It’s been a while since Marvel promised a Thor tie-in episode, which marks the first real interaction with the ongoing film universe save Coulson’s presence, but now it’s arrived in an episode that feels like it meanders up until the final seconds. Sure, it’s got exciting elements—it would be hard for a post-movie episode to flop in that sense. Plus, there’s a certain cool factor to seeing our heroes go on a hunt for Asgardian relics, and the mentions of gods, Thor and Asgard are welcome additions to the show. But as fun as it was to insert Thor into the Marvel TV world, it also seems like subject matter that’s been plugged into an easy formula that, at this point, is beginning to wear thin.
The breakdown of most shows feels pretty similar: An alien/semi-supernatural/scientific anomaly is discovered. The team assembles to figure out the weird object/force with varying degrees of success; often there will be “team-building” experiences with Fitzsimmons handling the brains portion, Mae getting the team where they need to be and Ward kicking ass to save the day. Coulson talks down baddies and makes the big-picture moves. And Skye provides comic relief and rallies in last-minute situations. Often a person affected by this “thing” (electromagnetic viruses, Asgardian relics, Extremis, really whatever it is) will act as the big bad villain that is faced in The Big Fight Scene at the End. Coulson will go on a rant about how he almost—well, maybe he actually died for 40 seconds, but the circumstances are fuzzy, but he can relate to anyone in a near-death scenario.
That’s not to say it hasn’t been enjoyable so far. It’s been enough to carry us through electro-charged villains, mysterious deaths, high-altitude drama and interesting twists and turns. In our eighth episode, however, it’s starting to grow a bit tired.
We start off in the aftermath of Thor: The Dark World, with our heroes handling the not-so-glamorous part of action movies, one that we don’t really consider much: the cleanup. That’s right: someone had to repair California freeways in the wake of Terminator 2, and there were probably some pissed-off cops working overtime on Christmas after Die Hard. Here, the S.H.I.E.L.D. team is forced to deal with rubble of a godly level, and while it’s an idea that’s as mundane as it gets in the superhero world, it also leads to some of the best comic relief we’ve seen in the show so far.
Past the acknowledgement of what’s happened in our latest Marvel flick, the episode revolves around a Berserker staff, which is an ancient relic from Asgard that was scattered across the globe in three parts. The staff gives its owners strength (and rage) on a God level, and that’s even before assembling the thing. So, we meet a couple, made up of some Norwegian youngsters, settled on raging on the world with Thor-like ability. They find their first object in a tree in Norway, knock out a park ranger (who, oblivious to the bigger picture, is devastated about his tree being hacked down), and take off with a third of God-level strength.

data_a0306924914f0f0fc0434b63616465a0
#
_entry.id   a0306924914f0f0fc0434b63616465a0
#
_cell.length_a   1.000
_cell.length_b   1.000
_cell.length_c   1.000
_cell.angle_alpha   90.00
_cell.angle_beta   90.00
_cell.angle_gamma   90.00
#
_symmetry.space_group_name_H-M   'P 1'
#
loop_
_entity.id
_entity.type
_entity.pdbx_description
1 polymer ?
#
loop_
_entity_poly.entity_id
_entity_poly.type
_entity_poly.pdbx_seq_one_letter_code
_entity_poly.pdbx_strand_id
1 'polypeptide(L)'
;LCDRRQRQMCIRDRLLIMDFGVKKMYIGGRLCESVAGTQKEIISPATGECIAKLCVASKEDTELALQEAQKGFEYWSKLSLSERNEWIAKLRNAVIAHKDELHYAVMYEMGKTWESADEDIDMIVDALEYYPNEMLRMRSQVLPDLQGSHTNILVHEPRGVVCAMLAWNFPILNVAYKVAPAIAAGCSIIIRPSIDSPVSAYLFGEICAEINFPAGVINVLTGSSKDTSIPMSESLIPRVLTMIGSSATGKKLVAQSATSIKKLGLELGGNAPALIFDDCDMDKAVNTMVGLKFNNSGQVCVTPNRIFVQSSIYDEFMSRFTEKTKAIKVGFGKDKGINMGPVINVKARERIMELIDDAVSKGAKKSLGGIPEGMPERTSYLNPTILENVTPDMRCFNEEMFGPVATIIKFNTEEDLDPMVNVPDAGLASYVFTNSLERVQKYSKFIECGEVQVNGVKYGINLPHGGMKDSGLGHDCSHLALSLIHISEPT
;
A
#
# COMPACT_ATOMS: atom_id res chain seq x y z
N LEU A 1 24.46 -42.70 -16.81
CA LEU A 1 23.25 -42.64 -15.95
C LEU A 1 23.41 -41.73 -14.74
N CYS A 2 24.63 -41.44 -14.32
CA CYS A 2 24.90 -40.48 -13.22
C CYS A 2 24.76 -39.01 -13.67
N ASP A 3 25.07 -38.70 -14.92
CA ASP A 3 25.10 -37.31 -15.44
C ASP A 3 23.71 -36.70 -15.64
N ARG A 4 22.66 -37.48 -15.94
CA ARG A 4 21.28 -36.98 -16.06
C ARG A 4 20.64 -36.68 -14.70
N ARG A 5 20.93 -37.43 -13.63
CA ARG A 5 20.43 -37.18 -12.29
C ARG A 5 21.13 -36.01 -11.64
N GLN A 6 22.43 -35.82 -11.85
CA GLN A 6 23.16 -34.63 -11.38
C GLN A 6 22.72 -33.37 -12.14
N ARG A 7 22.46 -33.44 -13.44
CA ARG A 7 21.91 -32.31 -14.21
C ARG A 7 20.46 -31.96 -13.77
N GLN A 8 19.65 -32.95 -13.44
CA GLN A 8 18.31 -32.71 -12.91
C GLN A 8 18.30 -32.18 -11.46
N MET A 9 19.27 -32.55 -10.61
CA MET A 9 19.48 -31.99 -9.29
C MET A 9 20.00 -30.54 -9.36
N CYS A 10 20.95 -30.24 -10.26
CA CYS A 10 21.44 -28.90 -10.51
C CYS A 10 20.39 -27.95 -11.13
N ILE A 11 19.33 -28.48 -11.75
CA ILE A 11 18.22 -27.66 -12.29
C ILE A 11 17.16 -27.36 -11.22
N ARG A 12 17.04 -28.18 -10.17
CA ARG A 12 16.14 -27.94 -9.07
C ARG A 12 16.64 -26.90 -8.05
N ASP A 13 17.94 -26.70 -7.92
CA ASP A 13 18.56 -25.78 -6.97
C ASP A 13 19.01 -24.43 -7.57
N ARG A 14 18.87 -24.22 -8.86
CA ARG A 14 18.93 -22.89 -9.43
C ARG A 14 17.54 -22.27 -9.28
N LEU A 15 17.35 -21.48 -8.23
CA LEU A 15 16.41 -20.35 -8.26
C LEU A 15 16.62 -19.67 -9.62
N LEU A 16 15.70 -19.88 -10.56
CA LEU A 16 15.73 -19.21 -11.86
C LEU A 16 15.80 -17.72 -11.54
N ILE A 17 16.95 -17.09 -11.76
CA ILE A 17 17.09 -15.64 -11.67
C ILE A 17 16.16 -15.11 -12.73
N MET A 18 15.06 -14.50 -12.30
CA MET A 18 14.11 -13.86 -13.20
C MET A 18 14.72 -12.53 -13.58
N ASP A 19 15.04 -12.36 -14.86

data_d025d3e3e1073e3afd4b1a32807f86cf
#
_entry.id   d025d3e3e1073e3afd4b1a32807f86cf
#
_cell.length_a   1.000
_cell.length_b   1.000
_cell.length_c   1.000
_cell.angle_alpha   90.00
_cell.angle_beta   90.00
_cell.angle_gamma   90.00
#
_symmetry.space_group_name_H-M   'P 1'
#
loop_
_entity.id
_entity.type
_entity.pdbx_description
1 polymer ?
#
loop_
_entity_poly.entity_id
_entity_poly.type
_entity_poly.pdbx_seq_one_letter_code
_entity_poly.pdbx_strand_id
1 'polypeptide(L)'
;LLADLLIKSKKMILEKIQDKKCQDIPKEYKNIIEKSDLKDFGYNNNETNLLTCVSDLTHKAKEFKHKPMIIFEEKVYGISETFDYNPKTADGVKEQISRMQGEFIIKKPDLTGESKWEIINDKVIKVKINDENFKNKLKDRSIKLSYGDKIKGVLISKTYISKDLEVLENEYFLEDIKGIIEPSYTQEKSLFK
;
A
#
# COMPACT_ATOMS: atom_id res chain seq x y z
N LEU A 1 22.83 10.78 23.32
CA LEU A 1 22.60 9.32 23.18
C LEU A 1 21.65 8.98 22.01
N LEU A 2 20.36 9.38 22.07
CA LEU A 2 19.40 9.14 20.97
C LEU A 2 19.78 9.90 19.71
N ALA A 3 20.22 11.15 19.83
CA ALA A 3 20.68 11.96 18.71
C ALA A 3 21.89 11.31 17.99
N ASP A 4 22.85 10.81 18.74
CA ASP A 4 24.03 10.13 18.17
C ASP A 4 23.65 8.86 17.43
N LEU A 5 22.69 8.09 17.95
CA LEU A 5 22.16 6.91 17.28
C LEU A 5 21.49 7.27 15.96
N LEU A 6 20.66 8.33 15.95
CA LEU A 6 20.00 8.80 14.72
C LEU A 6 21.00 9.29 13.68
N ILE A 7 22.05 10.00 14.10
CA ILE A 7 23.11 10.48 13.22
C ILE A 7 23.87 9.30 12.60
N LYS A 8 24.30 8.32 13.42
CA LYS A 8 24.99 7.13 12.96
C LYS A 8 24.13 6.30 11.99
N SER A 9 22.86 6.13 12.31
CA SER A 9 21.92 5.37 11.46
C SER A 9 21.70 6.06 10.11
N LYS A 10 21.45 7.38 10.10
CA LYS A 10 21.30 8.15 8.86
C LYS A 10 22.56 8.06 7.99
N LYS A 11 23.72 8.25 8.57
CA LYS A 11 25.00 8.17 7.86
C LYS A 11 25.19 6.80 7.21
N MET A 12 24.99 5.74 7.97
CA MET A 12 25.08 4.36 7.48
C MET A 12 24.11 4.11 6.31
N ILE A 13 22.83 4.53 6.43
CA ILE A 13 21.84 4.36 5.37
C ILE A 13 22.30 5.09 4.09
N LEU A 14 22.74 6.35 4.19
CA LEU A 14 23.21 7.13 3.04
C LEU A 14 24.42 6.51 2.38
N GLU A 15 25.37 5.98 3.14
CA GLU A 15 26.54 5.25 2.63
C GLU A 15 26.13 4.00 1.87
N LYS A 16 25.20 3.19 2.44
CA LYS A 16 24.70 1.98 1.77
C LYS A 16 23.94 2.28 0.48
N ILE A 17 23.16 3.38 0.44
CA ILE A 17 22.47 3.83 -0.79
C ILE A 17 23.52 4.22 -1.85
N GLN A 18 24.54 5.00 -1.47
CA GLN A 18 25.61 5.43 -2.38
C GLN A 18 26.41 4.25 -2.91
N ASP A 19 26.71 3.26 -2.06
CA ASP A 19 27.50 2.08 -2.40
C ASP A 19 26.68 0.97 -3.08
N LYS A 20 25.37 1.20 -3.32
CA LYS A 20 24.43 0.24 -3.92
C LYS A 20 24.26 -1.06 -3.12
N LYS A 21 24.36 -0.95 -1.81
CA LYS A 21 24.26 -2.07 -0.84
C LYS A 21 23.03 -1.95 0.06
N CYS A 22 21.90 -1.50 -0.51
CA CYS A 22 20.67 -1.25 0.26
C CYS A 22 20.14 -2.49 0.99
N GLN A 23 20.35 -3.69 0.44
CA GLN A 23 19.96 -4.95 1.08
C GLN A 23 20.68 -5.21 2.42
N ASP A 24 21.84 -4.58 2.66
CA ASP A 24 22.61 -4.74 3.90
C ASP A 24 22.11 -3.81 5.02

So, if you’re keeping track: Weird object? Check. Random villain(s)-who-will-surely-turn-super-villain? Check. S.H.I.E.L.D. member affected by this very same kind of object negatively? Hold on.
After consulting with Professor Randolph, an old friend of Coulson (and expert on the subject of Norse mythology), the S.H.I.E.L.D. team heads out in search for the other two staff fragments. In an encounter for the search for fragment No. 2, the team runs into Randolph, who is holding the staff. In trying to grab it from him, Ward, already the brawniest member of the team, turns into a rage monster, finding it difficult to reason or even be around his teammates.
Ward thankfully manages to harness the energy, equipping him to handle the other staff-equipped villains we talked about earlier, who are building their army as the episode progresses. Randolph is revealed to be an Asgardian, living among mortals for thousands of years, and he is able to point the team to the last piece in time to have The Big Fight Scene at the End at a monastery in Ireland. A bit of backstory on Ward is shown, but not much, revealing some Bruce Wayne-like flashbacks that show a tormenter forcing a boy to stay at the bottom of a well. Ward saves the day—mostly—with this rage, taking out a small army of super-rage-infected people, but it’s Mae who steps in to take out the two main baddies, using the fully formed staff to end them after Ward is too spent (emotionally and physically) to do so.
In the whole conflict, Randolph himself is stabbed by the staff, leading to another Coulson-on-dying speech. And while we’re no closer to learning what’s going on with his near-death experience, I feel like we need to cut these short. We get that he died, we get that something mysterious happened, we get that he’s not the same Coulson. But without any significant advances (or maybe I’m missing them), the constant rehashing of this is feeling a little aggravating.
And as cool as the tie-ins are, this slab of S.H.I.E.L.D. just didn’t do it for me. The single-hit episodes, which are slowly linking together but not much, are starting to feel repetitive, and I hope it doesn’t mark a comfortable groove that the show just settles into. Only time will tell, though.